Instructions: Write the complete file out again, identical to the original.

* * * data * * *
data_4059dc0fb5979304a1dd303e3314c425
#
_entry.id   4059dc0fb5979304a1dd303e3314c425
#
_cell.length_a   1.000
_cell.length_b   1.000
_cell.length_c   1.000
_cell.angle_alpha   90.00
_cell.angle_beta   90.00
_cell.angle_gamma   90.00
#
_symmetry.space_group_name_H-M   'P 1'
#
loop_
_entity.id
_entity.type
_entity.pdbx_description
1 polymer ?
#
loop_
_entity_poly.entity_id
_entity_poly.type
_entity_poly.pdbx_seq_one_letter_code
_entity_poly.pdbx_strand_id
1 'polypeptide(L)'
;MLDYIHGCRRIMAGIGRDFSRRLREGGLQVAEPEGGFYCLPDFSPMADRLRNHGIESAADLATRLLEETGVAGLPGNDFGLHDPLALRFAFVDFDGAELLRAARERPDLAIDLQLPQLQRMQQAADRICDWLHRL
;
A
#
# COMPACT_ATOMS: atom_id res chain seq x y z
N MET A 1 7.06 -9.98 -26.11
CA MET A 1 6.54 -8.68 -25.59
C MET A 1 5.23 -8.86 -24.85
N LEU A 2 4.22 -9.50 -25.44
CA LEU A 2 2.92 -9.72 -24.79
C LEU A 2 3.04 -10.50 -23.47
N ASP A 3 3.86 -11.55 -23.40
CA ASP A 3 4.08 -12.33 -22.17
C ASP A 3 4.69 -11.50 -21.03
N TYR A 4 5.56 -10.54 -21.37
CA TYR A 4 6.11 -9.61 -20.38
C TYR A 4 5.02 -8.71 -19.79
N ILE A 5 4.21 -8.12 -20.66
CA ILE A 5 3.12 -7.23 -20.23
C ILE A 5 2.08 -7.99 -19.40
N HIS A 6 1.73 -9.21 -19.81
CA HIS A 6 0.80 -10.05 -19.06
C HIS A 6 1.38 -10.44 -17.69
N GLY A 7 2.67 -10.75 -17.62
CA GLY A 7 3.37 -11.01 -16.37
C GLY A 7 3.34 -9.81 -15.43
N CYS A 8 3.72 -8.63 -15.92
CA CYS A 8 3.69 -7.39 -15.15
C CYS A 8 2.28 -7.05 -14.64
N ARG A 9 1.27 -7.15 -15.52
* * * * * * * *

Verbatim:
data_4059dc0fb5979304a1dd303e3314c425
#
_entry.id   4059dc0fb5979304a1dd303e3314c425
#
_cell.length_a   1.000
_cell.length_b   1.000
_cell.length_c   1.000
_cell.angle_alpha   90.00
_cell.angle_beta   90.00
_cell.angle_gamma   90.00
#
_symmetry.space_group_name_H-M   'P 1'
#
loop_
_entity.id
_entity.type
_entity.pdbx_description
1 polymer ?
#
loop_
_entity_poly.entity_id
_entity_poly.type
_entity_poly.pdbx_seq_one_letter_code
_entity_poly.pdbx_strand_id
1 'polypeptide(L)'
;MLDYIHGCRRIMAGIGRDFSRRLREGGLQVAEPEGGFYCLPDFSPMADRLRNHGIESAADLATRLLEETGVAGLPGNDFGLHDPLALRFAFVDFDGAELLRAARERPDLAIDLQLPQLQRMQQAADRICDWLHRL
;
A
#
# COMPACT_ATOMS: atom_id res chain seq x y z
N MET A 1 7.06 -9.98 -26.11
CA MET A 1 6.54 -8.68 -25.59
C MET A 1 5.23 -8.86 -24.85
N LEU A 2 4.22 -9.50 -25.44
CA LEU A 2 2.92 -9.72 -24.79
C LEU A 2 3.04 -10.50 -23.47
N ASP A 3 3.86 -11.55 -23.40
CA ASP A 3 4.08 -12.33 -22.17
C ASP A 3 4.69 -11.50 -21.03
N TYR A 4 5.56 -10.54 -21.37
CA TYR A 4 6.11 -9.61 -20.38
C TYR A 4 5.02 -8.71 -19.79
N ILE A 5 4.21 -8.12 -20.66
CA ILE A 5 3.12 -7.23 -20.23
C ILE A 5 2.08 -7.99 -19.40
N HIS A 6 1.73 -9.21 -19.81
CA HIS A 6 0.80 -10.05 -19.06
C HIS A 6 1.38 -10.44 -17.69
N GLY A 7 2.67 -10.75 -17.62
CA GLY A 7 3.37 -11.01 -16.37
C GLY A 7 3.34 -9.81 -15.43
N CYS A 8 3.72 -8.63 -15.92
CA CYS A 8 3.69 -7.39 -15.15
C CYS A 8 2.28 -7.05 -14.64
N ARG A 9 1.27 -7.15 -15.52